Half-hearted attempts; Meagre salary & irrelevant curriculum responsible for poor education system, says Sonam Wangchuk
Sonam Wangchuk, the inspiration behind the movie 3 idiots is an engineer turned education reformer. His twitter Bio reads, “Like playing with fire, ice, sun, earth and...and children of course.” For over three decades Wangchuk has been working in the Ladakh region to improve the quality of education in schools. Recently, he has been conferred with the Ramon Magsaysay award for his work in improving learning systems in the rural area. In a freewheeling chat with Careers 360 Wangchuk shares his experience and measures for improving the education system in the country...
Q. Your school ‘Students' Educational and Cultural Movement of Ladakh’ (SECMOL) is now three decades old, how do you look at it journey in terms of providing access to education there?
A. Our work was two-fold, one was to improve the quality of education in the existing schools in villages as children were failing in large numbers, 95% of the students used to fail in 10th grade. The second thing we wanted to do was to improve the learning of other students who were not failing. Then, we started this school with the idea of experiential learning, students get engaged in running the schools in a democratic way, which started giving good results.
Q. What is the reason for such mass failure among the kids in Ladakh?
A. The reason was simple, this kind of education system makes no sense when it is blindly applied to mountains, where the context is so different. Let me give you an example, we talk of ‘F’ for Fan but a place where the temperature is minus 20 degrees the people do not know what ‘Fan ‘is, they have no use for it. Similarly, many of the things are very confusing and irrelevant.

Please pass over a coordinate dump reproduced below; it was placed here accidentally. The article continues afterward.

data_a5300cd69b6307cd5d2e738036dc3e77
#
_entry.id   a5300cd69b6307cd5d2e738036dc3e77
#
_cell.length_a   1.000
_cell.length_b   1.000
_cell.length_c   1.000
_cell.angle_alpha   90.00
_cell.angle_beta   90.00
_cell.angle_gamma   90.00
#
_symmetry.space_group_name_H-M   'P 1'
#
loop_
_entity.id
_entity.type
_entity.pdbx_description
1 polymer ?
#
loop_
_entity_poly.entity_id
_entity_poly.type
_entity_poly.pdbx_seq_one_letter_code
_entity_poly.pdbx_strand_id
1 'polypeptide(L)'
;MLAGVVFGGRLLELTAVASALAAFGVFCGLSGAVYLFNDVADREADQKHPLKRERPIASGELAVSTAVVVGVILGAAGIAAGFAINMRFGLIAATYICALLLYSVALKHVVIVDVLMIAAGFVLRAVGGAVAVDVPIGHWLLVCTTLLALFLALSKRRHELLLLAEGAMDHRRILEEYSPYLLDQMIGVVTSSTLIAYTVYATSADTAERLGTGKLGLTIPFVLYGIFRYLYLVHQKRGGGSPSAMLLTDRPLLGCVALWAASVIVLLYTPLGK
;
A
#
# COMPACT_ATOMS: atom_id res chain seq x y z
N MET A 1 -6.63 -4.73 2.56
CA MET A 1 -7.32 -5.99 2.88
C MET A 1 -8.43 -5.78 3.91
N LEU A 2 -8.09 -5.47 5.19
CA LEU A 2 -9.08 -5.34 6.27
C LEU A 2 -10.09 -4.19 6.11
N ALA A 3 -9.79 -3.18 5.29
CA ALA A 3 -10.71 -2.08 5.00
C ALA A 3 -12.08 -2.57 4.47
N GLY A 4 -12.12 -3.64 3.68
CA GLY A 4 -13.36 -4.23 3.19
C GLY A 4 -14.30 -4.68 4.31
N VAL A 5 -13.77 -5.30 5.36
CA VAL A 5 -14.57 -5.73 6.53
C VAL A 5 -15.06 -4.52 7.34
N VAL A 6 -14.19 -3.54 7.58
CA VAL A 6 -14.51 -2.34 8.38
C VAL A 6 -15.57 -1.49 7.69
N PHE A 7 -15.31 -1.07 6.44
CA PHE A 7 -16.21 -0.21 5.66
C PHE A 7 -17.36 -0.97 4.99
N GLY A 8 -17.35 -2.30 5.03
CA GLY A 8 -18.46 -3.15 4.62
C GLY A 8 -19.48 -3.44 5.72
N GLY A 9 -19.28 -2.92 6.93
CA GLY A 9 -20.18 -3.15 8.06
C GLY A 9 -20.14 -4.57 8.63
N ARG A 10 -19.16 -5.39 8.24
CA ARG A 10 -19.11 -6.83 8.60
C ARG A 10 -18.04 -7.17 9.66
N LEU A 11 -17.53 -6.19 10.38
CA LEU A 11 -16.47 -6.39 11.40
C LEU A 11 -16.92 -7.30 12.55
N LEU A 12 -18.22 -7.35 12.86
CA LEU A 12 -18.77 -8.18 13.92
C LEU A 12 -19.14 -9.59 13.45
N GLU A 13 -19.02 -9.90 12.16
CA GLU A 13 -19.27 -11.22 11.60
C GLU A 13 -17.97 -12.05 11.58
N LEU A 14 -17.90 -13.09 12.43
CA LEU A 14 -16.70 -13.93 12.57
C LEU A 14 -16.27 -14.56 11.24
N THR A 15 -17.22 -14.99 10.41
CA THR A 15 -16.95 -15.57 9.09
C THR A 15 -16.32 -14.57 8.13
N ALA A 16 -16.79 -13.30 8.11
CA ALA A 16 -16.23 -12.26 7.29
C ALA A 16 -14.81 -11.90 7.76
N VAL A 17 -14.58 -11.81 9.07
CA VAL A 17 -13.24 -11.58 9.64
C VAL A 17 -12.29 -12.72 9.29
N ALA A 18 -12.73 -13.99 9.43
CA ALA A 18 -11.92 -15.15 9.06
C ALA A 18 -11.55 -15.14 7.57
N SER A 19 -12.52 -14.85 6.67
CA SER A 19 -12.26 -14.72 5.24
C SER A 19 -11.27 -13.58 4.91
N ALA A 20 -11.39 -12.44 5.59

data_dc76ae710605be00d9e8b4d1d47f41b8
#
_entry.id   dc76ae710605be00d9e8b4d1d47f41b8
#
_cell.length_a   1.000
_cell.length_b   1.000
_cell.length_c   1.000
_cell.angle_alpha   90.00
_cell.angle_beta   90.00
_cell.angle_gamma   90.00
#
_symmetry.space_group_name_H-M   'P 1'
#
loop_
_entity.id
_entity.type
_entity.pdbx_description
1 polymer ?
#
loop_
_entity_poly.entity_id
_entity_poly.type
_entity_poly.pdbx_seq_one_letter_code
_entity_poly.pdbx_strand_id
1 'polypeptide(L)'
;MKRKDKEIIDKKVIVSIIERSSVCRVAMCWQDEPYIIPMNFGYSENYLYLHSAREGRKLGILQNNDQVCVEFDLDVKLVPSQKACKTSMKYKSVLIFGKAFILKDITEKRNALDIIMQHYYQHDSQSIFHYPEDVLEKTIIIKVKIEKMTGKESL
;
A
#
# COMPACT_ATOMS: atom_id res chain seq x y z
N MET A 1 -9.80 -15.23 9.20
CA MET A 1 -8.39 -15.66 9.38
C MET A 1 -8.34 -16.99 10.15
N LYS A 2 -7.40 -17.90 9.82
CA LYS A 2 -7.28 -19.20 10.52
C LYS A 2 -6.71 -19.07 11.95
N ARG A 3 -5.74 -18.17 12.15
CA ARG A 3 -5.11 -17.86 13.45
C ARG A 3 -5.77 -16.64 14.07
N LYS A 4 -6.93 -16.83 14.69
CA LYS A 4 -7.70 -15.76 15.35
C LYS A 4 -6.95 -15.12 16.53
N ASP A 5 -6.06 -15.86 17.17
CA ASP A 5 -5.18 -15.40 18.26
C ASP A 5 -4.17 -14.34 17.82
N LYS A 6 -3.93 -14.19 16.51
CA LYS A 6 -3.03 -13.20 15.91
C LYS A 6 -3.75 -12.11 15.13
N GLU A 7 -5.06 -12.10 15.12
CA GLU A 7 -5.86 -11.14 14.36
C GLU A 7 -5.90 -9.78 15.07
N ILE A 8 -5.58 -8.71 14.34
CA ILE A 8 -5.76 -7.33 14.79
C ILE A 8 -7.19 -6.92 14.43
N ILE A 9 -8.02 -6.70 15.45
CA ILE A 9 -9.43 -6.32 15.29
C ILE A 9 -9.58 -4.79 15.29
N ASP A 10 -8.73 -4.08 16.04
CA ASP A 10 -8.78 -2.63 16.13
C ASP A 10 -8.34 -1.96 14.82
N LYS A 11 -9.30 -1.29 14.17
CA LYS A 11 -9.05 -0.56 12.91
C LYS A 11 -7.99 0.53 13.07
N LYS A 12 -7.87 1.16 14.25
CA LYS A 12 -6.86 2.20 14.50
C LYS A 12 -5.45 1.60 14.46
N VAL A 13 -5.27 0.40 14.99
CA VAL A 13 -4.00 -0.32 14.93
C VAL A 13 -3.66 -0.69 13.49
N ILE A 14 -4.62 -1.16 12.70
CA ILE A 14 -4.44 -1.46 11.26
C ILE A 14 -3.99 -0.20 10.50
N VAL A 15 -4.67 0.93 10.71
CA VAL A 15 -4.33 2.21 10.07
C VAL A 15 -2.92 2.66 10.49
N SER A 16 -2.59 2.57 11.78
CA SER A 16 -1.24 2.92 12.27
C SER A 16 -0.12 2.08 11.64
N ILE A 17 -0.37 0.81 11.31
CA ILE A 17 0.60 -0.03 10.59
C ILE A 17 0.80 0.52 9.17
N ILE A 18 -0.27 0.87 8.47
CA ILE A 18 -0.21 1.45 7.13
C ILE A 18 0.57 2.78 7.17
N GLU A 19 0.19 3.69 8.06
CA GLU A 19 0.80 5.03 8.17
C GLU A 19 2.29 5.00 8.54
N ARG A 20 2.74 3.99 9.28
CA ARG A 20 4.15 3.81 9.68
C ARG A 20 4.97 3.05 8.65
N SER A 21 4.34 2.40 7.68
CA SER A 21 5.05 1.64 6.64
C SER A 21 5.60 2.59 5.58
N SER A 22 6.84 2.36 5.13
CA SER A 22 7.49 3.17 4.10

The second aspect is the language, people in Ladakh speak Tibeto-Burman. Yet, they begin their schooling in Urdu, the state language and then switch to English in class 8th without any prior preparation. To impose on child an education with no relevance of a curriculum in a language doesn't make sense and I am not surprised that they used to fail.
Q. Did you also work with government schools to improve children results?
A. Yes, we worked with the government schools initially and later we set up our own schools for the children who had failed in government schools.
Q. How much has the scenario changed now?
A. Now, the pass percentage has gone up to 70 percent. But, even if it increases to 100 percent, it is not of much use if a child is not able to do anything in life after passing out.
Q. You have been advocating innovation, while the rote learning system is followed not just in one particular region of the country, it is the same all over. What would be your suggestion to bring change in the system?
A. Schools have to become more applied and experiential, but before that, people have to change as we are only concerned about marks in an exam. Entrance to universities are based on marks and thus parents are only concerned about marks. So, the system also needs to evolve and the institutions should check the IQ level of candidates than just relying on marks and what they have reproduced in the tests.
Q. Are the problems in the education system due to the fact that it is geared to produce job-ready candidates and we have a large population to cater to with limited number of seats?
A. It is not necessary that those who get good marks will also be good at jobs, if it was only about marks then India should have been producing the best products in the world.